Tips for Taking Care of Your Classic Car

Keeping your beloved classic car running at optimum and looking amazing is more important than ever as oldtimers’ prices soar. However routine maintenance will keep it in tip-top condition, and by carrying out a few simple checks and changes you will keep your Porsche running perfectly, and looking great!


Changing oil

Of all the maintenance needed on a car, regular changes of engine oil are the most important. From lubricating and easing high tolerance parts, to removing micro-debris and taking heat from essential areas, oil is essential to your engines health, and making sure that both it and any filtration is in good condition will add life to your engine and value to your investment. Specialist oils designed and controlled by most car manufacturers are recommended for older models, helping to keep them running the way the company designed them.

Changing oil means changing the filter too, and this is always worth spending a little more on rather than getting the bargain variety from your local Auto Supply shop. Metal parts naturally wear and the microscopic particles generated can build up to spell trouble for your engine. It’s the job of the oil filter to make sure that, once captured, they stay caught and out of harm and that means getting an accredited filter.


Tire rotation

For many people, once a car tire has been fitted, it remains in place until the time to change it again comes. That is fine for a family runabout, but a performance car like a classic Porsche, for example, may experience uneven tire wear, depending on several factors.

Older two-wheel drive models will experience significantly more wear on the drive wheels as power is applied and front car tires may experience more sideways stresses as they lead into corners, an issue which is exacerbated by increased speed. Even four-wheel drive models can be affected by driving style, and when you add in small differences in pressure and any slight alignment issues, swapping tires back-to-front for every six months for even wear makes sense.

In a sensitive to surfaces, two-wheel drive classic, making sure that those pieces of rubber keeping you on the road are in good condition is an absolute must and, of course, tire sizes should be appropriate to the car. Tires should be kept in good order – and within the law – and rotating them can make a set last longer.


Spark Plug Change

Many older engines are susceptible to the condition of their spark plugs to run at optimum and many user sites recommend a change of plugs at an interval as short as every 10,000 miles to keep your car in top condition. Spark plugs should always be replaced by the manufacturer recommended variety for your car, and once removed from a car, thrown away rather than reused at a later stage. As spark plugs age, misfires and poor fuel burning can result. Change them regularly to prevent these problems.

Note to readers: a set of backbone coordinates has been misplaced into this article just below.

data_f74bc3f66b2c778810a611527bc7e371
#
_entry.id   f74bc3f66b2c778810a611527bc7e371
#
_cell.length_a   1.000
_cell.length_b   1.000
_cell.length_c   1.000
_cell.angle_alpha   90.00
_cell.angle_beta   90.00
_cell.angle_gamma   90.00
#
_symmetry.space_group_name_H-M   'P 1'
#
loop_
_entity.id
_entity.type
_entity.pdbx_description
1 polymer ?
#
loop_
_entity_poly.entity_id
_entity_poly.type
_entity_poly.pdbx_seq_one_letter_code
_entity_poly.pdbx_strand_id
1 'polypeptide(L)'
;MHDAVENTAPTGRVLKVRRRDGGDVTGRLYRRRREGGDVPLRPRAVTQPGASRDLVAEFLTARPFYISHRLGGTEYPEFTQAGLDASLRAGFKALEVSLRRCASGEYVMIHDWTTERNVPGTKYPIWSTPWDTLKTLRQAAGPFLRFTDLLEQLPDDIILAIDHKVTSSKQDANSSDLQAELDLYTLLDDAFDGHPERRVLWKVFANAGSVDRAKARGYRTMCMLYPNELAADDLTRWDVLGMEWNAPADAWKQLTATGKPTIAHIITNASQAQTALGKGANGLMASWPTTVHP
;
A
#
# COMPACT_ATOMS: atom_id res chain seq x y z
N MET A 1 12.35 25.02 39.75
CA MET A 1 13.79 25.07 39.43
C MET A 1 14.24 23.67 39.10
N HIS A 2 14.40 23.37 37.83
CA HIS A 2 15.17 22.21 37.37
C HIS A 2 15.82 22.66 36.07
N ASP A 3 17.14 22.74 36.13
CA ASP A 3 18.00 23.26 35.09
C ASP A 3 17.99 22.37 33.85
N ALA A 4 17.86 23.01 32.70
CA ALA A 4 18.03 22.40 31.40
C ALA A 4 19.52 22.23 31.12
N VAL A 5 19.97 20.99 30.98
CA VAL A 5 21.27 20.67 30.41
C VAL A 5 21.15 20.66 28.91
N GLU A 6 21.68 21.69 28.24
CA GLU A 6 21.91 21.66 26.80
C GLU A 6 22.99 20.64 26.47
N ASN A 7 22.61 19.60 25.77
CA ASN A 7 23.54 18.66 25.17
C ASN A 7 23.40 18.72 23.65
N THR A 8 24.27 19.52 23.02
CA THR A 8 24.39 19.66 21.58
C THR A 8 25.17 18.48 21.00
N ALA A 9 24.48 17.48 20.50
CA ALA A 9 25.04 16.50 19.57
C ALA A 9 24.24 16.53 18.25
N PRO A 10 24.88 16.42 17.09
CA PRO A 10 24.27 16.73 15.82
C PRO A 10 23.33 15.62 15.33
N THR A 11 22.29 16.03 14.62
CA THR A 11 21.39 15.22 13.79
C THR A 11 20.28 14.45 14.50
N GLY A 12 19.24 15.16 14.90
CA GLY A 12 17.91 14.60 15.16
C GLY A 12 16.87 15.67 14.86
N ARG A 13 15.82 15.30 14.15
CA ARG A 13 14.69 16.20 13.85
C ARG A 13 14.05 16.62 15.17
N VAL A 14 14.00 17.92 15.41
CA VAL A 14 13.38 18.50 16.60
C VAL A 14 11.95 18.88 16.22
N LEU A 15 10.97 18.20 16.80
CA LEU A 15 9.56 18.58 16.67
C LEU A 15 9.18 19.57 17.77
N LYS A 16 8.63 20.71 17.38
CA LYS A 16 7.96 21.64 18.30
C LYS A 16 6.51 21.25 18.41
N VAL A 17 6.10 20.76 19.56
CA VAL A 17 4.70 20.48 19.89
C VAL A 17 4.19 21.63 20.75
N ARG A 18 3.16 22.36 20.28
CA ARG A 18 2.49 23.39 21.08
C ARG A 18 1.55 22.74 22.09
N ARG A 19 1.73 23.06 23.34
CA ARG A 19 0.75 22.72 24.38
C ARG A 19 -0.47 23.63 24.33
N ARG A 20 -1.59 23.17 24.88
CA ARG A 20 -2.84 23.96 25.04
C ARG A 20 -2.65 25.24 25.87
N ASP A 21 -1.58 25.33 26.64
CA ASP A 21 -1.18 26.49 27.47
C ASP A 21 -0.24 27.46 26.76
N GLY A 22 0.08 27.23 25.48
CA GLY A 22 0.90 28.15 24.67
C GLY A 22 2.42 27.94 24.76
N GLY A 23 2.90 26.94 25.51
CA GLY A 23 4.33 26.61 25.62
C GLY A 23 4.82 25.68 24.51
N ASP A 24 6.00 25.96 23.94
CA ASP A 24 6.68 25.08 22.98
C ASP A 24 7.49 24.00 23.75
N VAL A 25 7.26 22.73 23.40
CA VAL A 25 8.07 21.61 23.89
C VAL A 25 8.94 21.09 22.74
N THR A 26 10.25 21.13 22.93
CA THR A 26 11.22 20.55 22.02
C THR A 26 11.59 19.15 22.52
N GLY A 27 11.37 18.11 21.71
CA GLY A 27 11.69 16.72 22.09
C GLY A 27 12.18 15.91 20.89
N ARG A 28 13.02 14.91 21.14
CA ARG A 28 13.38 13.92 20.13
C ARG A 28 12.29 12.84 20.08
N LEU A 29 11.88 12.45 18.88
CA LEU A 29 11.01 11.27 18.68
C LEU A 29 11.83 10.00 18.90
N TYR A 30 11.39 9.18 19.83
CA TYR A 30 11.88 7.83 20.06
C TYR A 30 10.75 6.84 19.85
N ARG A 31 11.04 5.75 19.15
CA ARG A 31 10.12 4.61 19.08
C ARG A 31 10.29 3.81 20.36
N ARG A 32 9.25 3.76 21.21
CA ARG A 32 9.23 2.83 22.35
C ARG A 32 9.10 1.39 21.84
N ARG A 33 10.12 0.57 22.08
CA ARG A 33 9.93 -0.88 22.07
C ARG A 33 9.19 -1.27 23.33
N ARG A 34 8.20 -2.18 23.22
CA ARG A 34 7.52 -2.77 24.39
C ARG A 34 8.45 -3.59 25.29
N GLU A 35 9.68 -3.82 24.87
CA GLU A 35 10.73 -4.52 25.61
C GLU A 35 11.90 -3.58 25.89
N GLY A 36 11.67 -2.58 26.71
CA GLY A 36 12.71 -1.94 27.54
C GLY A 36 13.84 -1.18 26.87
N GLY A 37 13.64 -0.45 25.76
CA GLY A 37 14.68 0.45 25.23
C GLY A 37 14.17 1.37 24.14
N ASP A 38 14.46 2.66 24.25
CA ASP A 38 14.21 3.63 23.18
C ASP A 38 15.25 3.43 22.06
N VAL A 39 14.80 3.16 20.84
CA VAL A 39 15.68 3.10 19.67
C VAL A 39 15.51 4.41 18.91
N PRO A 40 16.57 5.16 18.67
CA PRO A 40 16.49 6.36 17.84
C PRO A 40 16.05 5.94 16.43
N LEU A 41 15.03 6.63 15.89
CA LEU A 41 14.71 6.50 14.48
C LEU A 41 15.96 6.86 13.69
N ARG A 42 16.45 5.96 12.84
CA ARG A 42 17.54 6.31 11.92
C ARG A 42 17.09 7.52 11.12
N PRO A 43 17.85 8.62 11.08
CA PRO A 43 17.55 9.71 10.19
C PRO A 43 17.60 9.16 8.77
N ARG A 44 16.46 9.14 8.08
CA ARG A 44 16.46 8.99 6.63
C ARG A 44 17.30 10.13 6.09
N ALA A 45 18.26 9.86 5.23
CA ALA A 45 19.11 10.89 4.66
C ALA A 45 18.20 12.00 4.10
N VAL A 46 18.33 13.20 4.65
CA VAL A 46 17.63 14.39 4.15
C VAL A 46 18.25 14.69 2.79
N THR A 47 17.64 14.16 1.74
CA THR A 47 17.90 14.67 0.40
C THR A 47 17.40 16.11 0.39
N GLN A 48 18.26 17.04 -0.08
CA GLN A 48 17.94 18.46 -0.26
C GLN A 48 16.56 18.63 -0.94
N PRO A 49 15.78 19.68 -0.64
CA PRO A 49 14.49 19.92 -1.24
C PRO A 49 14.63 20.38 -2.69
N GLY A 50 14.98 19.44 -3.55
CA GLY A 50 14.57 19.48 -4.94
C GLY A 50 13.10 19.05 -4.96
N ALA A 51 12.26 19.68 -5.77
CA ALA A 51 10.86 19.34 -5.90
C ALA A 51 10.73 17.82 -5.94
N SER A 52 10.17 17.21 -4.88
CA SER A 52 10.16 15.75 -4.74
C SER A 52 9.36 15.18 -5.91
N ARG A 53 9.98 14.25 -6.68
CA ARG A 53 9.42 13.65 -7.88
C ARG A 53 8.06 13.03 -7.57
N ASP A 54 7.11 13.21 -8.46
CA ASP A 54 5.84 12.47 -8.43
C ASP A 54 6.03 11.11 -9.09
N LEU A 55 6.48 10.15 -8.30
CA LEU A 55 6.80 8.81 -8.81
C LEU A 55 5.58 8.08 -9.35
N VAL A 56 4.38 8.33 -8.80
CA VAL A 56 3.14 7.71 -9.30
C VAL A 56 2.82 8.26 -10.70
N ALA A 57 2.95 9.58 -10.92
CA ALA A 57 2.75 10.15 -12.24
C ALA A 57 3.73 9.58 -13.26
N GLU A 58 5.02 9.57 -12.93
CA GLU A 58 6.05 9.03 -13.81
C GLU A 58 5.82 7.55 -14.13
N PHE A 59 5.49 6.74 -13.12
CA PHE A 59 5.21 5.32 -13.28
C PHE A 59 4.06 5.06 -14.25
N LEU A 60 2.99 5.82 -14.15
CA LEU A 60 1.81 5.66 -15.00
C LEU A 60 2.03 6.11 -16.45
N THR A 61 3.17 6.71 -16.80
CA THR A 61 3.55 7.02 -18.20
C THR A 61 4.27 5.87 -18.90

Air filter change

Air filters do just that – they collect all the atmospheric rubbish that floats around outside and stops it getting into your car’s engine. They experience a buildup of dust and other pollution quite quickly. While some companies recommend a change at 40,000 miles, this is a relatively low-cost item and you’ll feel the benefit of doing it at every 20,000 miles instead, or even more often if you live in a dusty, urban area. Your air filter should always be replaced with either a genuine item or an accredited part from an aftermarket manufacturer for long life.



Lights are essential all year round but even more so in winter, as the sun rises late and the dusk comes early. Light bulbs should have a good lifespan built into them, but there is no harm in doing a replacement on some of the major ones – head and tail lights, stop lights etc – during autumn months as a matter of course before you need them more. Replaced bulbs can be kept as emergency spares to keep costs down.

Respect your Body

Our corrosive atmosphere is hell for exposed metal parts of cars and they need lots of care to prevent breakdown of the outer lacquer, dulling of the paint and chromed parts, and rusting of base metal.

A good, regular coating of a wax polish will deflect most road dirt, but the base paint has to be clean so you need to solidly wash it first. Steel wheels are always a problem and a good clean before a periodic application of clear lacquer with help protect them. If you don’t have a garage or covered area, make sure that you get a sturdy car cover to limit the worst that your surroundings can throw at it.

Author’s bio:

Giles Kirkland is a car expert and great old classics admirer. Apart from exploring the automotive novelties and trying out unique classic models, he happily shares his knowledge with other car enthusiasts.